Dow Component The Coca-Cola Company (KO) has lifted to an all-time high in recent weeks, defying broad-based selling pressure that dropped the venerable average nearly 11% in October. This bullish rotation bodes well for the perennial underperformer, signaling a growing appetite for defensive plays that can withstand rising bond yields and falling crude oil prices. Even so, this slow mover won't fit all investment styles, especially those chasing short-term returns.
The soft drink giant is pushing deeper into the energy drink category, prompting sleepless nights for Monster Beverage Corporation (MNST) shareholders, and Coca-Cola is considering entry into the cannabis beverage industry. These niche segments have the potential for stronger growth than clever marketing or endless incarnations of cola, water and sugared drinks. The pot objective remains the wild card in this equation because no one knows the profit potential of this embryonic, and mostly illegal, industry.
KO Monthly Chart (1992 – 2018)
A five-year uptrend stalled just above a split-adjusted $11.00 in 1992, ending a buying impulse that started at $1.81 during the October 1987 crash. The rally resumed in 1994, clearing resistance while entering an even stronger advance that continued into the 1998 high in the mid-$40s. That peak has marked steep resistance for the past two decades, ahead of a volatile downturn that gathered stream into the first quarter of 2003.
The stock bottomed out in the upper teens and turned higher into 2004, but the uptick made little progress, stalling in the mid-$20s. A test at the low a few months later held support but failed to attract strong buying interest until a 2006 rally that stalled at the 50% sell-off retracement level at the end of the mid-decade bull market. The subsequent decline relinquished those gains, testing the 2003 low for the third time.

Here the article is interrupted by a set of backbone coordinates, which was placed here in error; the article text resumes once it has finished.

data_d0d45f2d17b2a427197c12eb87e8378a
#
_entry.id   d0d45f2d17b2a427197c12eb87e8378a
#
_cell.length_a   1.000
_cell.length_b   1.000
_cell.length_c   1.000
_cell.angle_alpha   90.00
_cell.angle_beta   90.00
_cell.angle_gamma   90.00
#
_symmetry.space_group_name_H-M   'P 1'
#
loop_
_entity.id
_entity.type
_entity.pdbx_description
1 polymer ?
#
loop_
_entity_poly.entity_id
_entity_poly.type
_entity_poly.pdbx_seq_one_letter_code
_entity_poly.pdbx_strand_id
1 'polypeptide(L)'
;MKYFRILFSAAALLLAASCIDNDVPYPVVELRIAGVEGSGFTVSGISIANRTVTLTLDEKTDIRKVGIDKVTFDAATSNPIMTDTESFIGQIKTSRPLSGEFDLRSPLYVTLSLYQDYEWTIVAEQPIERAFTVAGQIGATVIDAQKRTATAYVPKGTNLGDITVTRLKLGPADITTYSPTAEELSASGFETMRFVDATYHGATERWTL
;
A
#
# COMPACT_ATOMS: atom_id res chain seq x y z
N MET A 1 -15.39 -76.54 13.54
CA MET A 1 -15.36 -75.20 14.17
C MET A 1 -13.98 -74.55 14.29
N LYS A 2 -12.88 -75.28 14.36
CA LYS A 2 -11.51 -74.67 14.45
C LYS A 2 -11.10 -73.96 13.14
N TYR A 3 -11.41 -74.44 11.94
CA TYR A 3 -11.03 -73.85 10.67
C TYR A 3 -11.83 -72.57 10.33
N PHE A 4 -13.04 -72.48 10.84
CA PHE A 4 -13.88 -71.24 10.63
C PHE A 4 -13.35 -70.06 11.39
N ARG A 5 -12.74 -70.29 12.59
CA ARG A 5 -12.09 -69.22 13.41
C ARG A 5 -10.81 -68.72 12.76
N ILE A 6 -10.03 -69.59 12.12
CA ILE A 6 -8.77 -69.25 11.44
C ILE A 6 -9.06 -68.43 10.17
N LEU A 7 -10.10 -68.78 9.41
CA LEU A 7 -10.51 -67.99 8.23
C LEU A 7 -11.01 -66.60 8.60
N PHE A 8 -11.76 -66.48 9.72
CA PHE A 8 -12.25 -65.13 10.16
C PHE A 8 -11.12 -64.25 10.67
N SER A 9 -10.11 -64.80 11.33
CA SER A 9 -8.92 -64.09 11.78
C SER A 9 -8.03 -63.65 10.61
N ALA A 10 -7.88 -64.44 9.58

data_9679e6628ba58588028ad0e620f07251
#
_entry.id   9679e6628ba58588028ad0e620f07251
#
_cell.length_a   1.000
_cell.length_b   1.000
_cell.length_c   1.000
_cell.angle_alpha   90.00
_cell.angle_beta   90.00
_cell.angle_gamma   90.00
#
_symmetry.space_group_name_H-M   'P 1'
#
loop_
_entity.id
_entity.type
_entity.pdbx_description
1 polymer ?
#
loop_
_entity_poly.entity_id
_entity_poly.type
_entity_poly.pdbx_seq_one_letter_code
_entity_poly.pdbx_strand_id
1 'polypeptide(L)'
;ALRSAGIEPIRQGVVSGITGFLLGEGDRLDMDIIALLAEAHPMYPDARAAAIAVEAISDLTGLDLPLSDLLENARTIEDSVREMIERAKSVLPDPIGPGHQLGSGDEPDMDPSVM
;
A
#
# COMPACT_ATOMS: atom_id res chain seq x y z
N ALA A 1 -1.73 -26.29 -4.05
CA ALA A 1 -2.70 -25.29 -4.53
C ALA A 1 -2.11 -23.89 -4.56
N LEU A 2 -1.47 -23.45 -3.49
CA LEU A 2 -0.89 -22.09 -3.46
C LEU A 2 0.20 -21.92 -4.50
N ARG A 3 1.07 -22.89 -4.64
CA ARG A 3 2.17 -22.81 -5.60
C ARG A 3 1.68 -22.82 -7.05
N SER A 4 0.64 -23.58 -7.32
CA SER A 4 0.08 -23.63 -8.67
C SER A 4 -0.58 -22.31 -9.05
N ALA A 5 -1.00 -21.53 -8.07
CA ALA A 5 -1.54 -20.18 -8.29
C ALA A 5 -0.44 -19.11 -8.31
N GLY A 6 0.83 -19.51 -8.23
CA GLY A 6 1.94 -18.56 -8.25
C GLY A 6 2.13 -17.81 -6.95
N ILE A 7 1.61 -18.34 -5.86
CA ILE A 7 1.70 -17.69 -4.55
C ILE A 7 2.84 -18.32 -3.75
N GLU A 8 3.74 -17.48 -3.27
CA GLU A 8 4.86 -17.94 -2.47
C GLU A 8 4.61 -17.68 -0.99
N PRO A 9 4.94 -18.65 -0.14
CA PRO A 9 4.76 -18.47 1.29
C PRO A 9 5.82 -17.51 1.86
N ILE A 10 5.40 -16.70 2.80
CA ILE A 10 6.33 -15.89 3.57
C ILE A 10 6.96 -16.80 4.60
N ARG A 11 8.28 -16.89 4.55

The 2009 low marked a historic buying opportunity, completing a multi-year base, while the subsequent uptick cleared 2007 resistance in 2011. The rally's trajectory eased into a shallow rising channel in 2013, right after reaching 1998 resistance, establishing a bullish but low-energy pattern that remains in force more than five years later. The most recent buying impulse has now reached channel resistance that is situated just seven points above 1998's historic peak.
KO Weekly Chart (2013 – 2018)
The stock still hasn't cleared 20-year-old resistance (blue line) and could turn lower here, dropping to channel support near $43. For that reason, market technicians should watch for a bullish change in character that supports a channel breakout, setting off much stronger buying signals than other rally impulses since 2013. Fortunately for shareholders, July into October basing action (green ellipse) on top of the 1998 high raises the odds for that bullish outcome.
The on-balance volume (OBV) accumulation-distribution indicator is now testing the January 2018 high, which corresponds with the last rally wave. Just a single high-volume buy day is needed to lift this measure to an all-time high, establishing a stiff tailwind for a channel breakout. Weekly and monthly stochastics oscillators are cooperating as well, glued to overbought levels that indicate bullish control.
For now, a pullback to the top of the three-month basing pattern at $47 looks like a low-risk buying opportunity for investment positions intended to be held for at least three to five years. That support level would offer a perfect opportunity for bulls to change the rules of the game, denying another trip into deep support while establishing the momentum characteristics needed to mount five-year channel resistance.
The Bottom Line
Coca-Cola stock has rallied above long-term resistance in the mid-$40s but remains stuck within a shallow channel that is limiting upside. Market players should now watch for a bullish change in character that supports a channel breakout above $50.
<Disclosure: The author held no positions in the aforementioned securities at the time of publication.>